Globe and Mail and Spreed in dispute over online content

Photo by Chris Holmer www.christianholmer.com

Spreed, a Toronto-based software developing company, is in dispute with The Globe and Mail over premature termination of a contract. 

For the last two years, Globe readers have accessed stories from the newspaper through Spreed's mobile application. Last week, the newspaper developed its own application and called for readers to download the new app in order to access content.

"The content was pulled prematurely, and it was a surprise to us," said Spreed CEO Anthony Novac. He said that the two companies had agreed upon a date where Spreed would no longer be marketing and the newspaper would no longer provide content for the specific app. However, he said the app was pulled without warning, "over a month" before the agreed date. In addition, he said the Globe "made attempts to convert (Spreed's) existing customers over to their new app, which they have already built." 

Novac said that his company was given no prior warning from the newspaper before the changes took place. 

"When they pulled the content, we found out the same way everyone else found out," he said. "We looked at the app, and we saw that they only pushed articles that asked readers to convert to a new app." He said that readers would open an article in the app, and be notified that they had to download a different app in order to access news from the Globe and Mail. "As you can imagine, it's our position that this was not permitted," he said.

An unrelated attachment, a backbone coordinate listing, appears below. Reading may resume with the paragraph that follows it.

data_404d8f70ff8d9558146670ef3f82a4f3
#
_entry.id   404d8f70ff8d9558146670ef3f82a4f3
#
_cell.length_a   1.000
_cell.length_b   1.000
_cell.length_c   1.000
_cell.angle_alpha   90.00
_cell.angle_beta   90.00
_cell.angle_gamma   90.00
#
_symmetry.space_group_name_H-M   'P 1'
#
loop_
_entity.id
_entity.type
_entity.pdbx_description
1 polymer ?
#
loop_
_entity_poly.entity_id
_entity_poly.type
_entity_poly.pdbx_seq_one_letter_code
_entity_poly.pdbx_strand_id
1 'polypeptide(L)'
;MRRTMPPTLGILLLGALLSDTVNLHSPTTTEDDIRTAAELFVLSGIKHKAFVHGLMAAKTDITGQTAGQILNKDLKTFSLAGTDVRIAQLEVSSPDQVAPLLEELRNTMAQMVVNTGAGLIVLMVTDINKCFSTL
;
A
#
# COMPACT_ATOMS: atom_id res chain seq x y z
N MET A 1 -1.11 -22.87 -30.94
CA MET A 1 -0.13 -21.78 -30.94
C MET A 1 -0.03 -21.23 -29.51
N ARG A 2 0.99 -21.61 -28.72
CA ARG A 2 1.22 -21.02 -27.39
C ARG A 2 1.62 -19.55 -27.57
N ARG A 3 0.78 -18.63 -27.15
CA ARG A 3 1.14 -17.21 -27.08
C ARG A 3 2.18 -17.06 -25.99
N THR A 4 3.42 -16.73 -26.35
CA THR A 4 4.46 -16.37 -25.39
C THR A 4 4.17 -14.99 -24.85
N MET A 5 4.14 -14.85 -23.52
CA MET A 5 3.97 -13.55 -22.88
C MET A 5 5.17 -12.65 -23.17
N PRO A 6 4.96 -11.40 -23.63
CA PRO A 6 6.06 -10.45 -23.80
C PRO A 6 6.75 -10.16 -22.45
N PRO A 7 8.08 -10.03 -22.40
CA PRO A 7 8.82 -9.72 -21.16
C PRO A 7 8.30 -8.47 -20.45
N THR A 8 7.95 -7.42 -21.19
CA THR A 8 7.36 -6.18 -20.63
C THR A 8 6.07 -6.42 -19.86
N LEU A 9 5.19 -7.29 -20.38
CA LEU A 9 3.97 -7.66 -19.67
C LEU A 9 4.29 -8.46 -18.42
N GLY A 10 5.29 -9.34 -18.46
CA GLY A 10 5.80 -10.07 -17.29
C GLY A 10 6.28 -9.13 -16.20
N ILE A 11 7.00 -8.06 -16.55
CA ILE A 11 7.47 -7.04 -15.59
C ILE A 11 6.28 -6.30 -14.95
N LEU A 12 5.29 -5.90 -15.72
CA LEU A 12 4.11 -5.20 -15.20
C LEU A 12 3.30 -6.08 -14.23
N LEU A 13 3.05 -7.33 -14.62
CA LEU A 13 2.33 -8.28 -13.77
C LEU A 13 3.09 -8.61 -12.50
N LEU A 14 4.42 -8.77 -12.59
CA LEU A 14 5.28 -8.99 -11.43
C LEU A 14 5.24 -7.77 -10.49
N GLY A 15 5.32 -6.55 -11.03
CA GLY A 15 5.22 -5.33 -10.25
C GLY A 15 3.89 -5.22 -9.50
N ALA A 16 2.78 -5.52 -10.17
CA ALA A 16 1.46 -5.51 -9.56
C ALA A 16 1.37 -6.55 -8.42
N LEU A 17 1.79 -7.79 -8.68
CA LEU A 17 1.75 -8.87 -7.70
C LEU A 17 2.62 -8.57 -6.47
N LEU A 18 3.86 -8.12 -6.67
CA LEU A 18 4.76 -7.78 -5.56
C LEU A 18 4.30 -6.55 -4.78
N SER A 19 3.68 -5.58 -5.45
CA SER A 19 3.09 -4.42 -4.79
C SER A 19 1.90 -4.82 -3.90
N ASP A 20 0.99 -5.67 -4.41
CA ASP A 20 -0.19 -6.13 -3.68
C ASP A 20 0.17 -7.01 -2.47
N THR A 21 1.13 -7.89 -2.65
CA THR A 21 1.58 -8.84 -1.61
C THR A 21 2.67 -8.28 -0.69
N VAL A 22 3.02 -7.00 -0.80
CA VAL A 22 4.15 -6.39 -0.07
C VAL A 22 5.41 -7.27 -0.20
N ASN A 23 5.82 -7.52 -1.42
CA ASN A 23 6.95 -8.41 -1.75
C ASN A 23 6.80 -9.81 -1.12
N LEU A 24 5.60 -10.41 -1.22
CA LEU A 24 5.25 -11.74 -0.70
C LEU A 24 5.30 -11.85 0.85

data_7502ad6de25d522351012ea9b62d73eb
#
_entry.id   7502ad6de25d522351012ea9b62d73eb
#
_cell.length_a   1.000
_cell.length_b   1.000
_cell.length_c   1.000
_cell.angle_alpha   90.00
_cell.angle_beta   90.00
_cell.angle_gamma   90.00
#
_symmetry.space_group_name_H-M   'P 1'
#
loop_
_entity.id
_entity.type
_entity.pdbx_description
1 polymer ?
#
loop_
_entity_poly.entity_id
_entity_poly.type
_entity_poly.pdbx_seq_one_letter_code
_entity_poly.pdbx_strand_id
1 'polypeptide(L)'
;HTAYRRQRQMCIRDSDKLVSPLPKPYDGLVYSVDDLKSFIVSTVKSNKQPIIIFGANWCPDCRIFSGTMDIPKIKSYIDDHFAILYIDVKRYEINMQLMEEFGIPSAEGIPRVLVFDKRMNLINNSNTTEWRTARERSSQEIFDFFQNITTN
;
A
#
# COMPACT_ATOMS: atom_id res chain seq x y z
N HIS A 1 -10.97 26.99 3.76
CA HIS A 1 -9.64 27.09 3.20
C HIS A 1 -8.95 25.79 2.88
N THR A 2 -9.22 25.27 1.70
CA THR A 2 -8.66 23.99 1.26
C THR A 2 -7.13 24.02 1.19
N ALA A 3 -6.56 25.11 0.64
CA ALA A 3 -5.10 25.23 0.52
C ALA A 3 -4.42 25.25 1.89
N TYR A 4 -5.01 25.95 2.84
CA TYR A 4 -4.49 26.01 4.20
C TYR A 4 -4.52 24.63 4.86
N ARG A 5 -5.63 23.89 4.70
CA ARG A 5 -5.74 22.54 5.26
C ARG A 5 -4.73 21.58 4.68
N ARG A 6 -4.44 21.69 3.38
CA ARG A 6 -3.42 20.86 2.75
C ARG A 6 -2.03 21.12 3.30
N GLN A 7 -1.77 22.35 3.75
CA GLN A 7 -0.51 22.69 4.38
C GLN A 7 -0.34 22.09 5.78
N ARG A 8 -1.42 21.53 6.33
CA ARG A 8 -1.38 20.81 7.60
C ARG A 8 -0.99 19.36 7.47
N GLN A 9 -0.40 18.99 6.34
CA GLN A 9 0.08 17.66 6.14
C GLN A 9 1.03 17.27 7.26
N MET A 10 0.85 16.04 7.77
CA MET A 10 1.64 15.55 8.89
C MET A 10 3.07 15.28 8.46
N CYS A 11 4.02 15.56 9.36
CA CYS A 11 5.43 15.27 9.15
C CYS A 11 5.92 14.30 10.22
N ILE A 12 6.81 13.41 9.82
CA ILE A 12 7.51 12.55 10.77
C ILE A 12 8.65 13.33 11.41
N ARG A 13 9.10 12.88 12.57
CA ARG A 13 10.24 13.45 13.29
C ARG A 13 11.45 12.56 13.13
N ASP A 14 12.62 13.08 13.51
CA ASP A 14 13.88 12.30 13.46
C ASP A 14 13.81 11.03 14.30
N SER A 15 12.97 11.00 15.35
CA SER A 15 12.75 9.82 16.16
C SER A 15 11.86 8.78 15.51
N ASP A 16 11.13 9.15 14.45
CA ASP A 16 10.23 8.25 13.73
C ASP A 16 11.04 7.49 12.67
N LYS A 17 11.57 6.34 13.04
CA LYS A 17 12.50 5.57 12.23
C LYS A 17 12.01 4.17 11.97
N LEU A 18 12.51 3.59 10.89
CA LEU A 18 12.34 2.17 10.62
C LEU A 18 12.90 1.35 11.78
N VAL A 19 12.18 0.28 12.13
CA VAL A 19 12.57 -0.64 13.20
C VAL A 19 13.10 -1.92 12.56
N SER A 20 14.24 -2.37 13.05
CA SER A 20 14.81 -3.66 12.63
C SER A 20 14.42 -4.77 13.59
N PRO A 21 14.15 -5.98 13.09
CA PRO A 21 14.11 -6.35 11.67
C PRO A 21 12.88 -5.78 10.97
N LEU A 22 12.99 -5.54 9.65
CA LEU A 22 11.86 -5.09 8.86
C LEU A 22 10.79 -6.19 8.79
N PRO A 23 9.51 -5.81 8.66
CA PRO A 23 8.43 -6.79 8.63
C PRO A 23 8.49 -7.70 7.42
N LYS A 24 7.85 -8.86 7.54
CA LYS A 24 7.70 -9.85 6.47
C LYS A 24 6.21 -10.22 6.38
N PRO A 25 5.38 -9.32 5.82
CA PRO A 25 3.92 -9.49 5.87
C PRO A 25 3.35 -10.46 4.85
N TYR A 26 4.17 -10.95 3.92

An anonymous communications representative from the Globe commented, "For business reasons we needed to go a different direction. This does not in any way change our commitment to our readers or to delivering Globe and Mail news to mobile devices." The representative said its new app incorporated new improvements that were asked by readers, and encouraged people to download it for a "superior reading experience".

In the place of Globe content, Spreed is offering Free Press News, which Novac feels will be as extensive as content from its previous client.

"The Free Press News app is offering breaking news, headline news, international and national news, sports, technology ...  all of the sections that were offered before," said Novac. "I think users are going to be well-served by this content and we will also be putting in some new innovations on the technological side and it will be, we believe, a leading app in Canada."

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